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Zones of Regulation

What are the “Zones of Regulation”?

The Zones of Regulation is an internationally renowned intervention which helps children to manage difficult emotions, known as ‘self-regulation’. Self-regulation is best described as the best state of alertness for a situation. For example, when your child takes part in a sports game, they would need to have a higher state of alertness than when, for example, they were working in a library.


From time to time, all of us (including adults) find it hard to manage strong feelings such as worry, anger, restlessness, fear or tiredness, and this stops us from getting on with our day effectively. Children who feel these emotions often find it hard to learn and concentrate in school.


The Zones of Regulation aims to teach children strategies to help them cope with these feelings so they can get back to feeling calm and ready to learn. These coping strategies are called ‘self-regulation’. 

The learning activities are designed to help children recognise when they are in different states called “zones,” with each of four zones represented by a different colour.


Children learn how to use strategies or tools to stay in a zone or move from one to another. Children explore calming techniques and sensory supports so they will have a 'toolbox' of methods to use to move between zones.


There are four zones to describe how your brain and body feel:


BLUE Zone – Your body is running slow, such as when you are tired, sick, sad or bored.

GREEN Zone – Like a green light, you are “good to go.” Your body may feel happy, calm and focused.

YELLOW Zone – This zone describes when you start to lose control, such as when you are frustrated, anxious, worried, silly or surprised. Use caution when you are in this zone.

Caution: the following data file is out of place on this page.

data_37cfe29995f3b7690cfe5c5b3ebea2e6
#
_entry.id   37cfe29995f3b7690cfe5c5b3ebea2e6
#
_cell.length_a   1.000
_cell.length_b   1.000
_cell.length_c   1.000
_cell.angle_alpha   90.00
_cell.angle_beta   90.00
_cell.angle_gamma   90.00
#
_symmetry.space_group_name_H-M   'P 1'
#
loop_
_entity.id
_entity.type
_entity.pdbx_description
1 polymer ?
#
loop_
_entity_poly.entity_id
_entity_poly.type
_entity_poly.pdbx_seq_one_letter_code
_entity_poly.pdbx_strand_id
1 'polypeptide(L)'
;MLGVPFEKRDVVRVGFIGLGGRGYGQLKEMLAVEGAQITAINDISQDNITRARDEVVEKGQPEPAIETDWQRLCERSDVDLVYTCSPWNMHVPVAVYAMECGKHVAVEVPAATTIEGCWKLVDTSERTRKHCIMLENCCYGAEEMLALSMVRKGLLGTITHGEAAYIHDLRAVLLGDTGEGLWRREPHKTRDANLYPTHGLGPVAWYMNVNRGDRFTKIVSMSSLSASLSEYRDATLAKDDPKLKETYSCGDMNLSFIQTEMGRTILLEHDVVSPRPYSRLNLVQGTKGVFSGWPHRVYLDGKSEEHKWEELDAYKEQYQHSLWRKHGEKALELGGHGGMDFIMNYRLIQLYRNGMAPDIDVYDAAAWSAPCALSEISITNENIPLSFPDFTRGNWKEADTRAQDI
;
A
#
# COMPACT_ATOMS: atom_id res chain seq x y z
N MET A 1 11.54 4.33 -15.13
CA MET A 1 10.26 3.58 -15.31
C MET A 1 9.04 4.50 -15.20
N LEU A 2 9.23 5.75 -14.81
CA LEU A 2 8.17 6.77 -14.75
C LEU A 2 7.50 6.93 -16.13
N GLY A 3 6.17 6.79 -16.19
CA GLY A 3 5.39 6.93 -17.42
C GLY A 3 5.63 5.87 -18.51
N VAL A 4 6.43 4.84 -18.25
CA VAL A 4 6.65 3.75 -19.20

RED Zone – This zone is for extreme emotions such as anger, excitement, terror and aggression. When you are in this zone, you could be out of control, have trouble making good decisions and must STOP!


Why are we teaching this to the children?

We need to teach our children coping and regulation strategies so they can help themselves when they become stressed, anxious, or sad. Typically, children who can ‘self-regulate’ will turn into teenagers and adults who can self-regulate. Self-regulation skills are vital for the success and happiness of our children.

In a world where there seems to be an increasing pressure on our children to cope with more and more stresses from a variety of factors, we feel as a school we can all benefit from talking more about our emotions and as a result, develop strategies to manage them.


More information and how others can help…

Ask your child what colour ‘zone’ they are in and consider what you can do to support them moving from one zone to another.

Watch clips from Disney’s Inside Out it is a great film for explaining emotions and how they make your brain react in different ways. If you haven’t seen the film, please do try to watch it. It will definitely put you in the green zone! 


Can my child be in more than one zone at the same time?

Yes. Your child may feel tired (blue zone) because they did not get enough sleep, and anxious (yellow zone) because they are worried about an activity at school. Listing more than one Zone reflects a good sense of personal feelings and alertness levels.


What are the consequences of my child being in the RED zone?

It’s best for children to experience the natural consequences of being in the RED zone. If a child’s actions/choices hurt someone or destroys property, they need to repair the relationship and take responsibility for the mess they create. Once the child has calmed down, use the experience as a learning opportunity to process what the child would do differently next time.


Can you look like one Zone on the outside and feel like you are in another Zone on the inside?

Yes. Many of us “disguise” our Zone to match social expectations. We use the expression “put on a happy face” or mask the emotion so other people will have good thoughts about us. Parents often say that their children “lose it” and goes into the Red Zone as soon as they get home. This is because children are increasing their awareness of their peers and expectations when in the classroom. They make every effort to keep it together at school to stay in the Green Zone. Home is when they feel safe to let it all out.


Where can I find out more about the Zones of Regulation?

What are the zones?

What can help me?

It's good to feel lots of different emotions!